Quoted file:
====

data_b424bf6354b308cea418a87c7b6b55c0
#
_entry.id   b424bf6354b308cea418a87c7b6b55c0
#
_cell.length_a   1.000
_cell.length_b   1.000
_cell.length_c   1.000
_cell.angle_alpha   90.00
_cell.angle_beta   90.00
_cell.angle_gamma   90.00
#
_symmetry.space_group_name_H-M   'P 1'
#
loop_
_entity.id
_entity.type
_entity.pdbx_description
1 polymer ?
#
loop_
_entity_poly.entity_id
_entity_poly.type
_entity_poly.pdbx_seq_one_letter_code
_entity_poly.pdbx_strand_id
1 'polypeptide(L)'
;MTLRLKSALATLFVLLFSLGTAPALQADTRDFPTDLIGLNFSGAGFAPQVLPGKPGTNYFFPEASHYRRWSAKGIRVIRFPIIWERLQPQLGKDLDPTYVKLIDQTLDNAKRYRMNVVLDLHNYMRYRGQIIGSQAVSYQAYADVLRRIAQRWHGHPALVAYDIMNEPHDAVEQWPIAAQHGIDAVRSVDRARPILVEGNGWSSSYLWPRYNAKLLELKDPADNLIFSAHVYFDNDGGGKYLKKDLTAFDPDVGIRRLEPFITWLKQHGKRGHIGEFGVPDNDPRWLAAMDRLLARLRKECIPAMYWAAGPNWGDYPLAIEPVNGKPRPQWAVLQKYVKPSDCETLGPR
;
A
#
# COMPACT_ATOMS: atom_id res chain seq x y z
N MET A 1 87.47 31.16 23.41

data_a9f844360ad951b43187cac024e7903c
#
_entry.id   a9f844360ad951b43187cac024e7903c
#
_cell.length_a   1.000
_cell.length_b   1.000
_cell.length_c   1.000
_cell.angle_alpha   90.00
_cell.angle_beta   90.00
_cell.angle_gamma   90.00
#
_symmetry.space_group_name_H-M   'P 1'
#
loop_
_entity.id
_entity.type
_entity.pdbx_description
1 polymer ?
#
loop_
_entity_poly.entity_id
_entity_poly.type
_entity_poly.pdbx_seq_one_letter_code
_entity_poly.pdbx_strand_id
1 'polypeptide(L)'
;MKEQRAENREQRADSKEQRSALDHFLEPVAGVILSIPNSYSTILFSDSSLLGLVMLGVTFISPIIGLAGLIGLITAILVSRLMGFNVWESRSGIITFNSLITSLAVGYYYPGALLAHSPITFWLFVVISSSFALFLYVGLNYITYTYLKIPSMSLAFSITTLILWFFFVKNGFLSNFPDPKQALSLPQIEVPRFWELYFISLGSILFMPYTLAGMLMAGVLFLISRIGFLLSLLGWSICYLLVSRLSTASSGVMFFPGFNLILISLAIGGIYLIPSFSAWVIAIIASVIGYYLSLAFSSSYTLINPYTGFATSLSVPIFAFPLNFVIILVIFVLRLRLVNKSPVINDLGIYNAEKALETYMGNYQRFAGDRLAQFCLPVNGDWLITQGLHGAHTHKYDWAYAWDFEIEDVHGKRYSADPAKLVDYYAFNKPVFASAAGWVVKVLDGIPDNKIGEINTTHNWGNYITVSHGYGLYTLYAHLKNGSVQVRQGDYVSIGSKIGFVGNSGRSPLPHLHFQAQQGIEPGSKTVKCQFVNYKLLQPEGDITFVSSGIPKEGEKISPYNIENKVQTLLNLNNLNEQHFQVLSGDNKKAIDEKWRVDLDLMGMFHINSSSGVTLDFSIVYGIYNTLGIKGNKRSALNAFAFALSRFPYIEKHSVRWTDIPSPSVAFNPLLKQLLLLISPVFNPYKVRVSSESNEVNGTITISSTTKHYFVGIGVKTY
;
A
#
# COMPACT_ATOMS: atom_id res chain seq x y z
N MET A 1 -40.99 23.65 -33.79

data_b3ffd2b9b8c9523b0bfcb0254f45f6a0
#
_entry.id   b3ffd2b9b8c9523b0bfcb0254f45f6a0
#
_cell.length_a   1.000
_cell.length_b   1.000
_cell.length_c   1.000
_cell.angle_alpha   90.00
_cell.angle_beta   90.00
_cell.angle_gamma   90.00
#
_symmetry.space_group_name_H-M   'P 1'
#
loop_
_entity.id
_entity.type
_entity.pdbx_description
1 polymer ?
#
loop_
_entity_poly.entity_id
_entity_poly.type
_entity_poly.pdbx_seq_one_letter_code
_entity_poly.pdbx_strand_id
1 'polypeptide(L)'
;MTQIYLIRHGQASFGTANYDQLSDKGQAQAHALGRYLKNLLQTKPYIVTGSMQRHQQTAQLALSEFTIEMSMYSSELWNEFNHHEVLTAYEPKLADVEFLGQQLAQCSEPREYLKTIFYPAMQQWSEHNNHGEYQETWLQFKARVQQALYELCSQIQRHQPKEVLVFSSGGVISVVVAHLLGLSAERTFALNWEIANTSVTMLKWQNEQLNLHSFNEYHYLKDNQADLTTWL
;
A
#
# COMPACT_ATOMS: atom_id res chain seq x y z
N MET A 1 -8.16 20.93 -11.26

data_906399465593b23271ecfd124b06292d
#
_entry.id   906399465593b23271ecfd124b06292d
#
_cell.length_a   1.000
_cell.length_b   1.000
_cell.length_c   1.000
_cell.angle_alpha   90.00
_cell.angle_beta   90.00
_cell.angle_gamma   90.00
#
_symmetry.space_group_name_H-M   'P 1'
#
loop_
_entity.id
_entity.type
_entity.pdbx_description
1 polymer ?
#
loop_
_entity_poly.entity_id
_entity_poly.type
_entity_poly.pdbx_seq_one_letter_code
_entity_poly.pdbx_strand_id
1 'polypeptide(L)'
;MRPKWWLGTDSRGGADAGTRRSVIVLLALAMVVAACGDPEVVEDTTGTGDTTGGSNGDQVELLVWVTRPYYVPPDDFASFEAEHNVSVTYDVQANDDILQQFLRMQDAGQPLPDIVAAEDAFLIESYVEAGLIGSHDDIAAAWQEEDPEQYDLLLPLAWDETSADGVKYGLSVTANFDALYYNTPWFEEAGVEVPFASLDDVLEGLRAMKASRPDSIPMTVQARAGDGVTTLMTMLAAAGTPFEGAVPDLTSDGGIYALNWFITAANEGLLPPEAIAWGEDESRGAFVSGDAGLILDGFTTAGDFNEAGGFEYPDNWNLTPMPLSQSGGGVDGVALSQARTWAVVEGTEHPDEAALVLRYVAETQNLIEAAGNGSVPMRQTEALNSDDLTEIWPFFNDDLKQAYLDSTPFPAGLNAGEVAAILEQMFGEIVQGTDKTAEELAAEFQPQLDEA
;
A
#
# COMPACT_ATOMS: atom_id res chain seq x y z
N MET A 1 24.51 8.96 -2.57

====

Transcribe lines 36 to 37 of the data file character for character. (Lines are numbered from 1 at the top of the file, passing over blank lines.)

_cell.length_a   1.000
_cell.length_b   1.000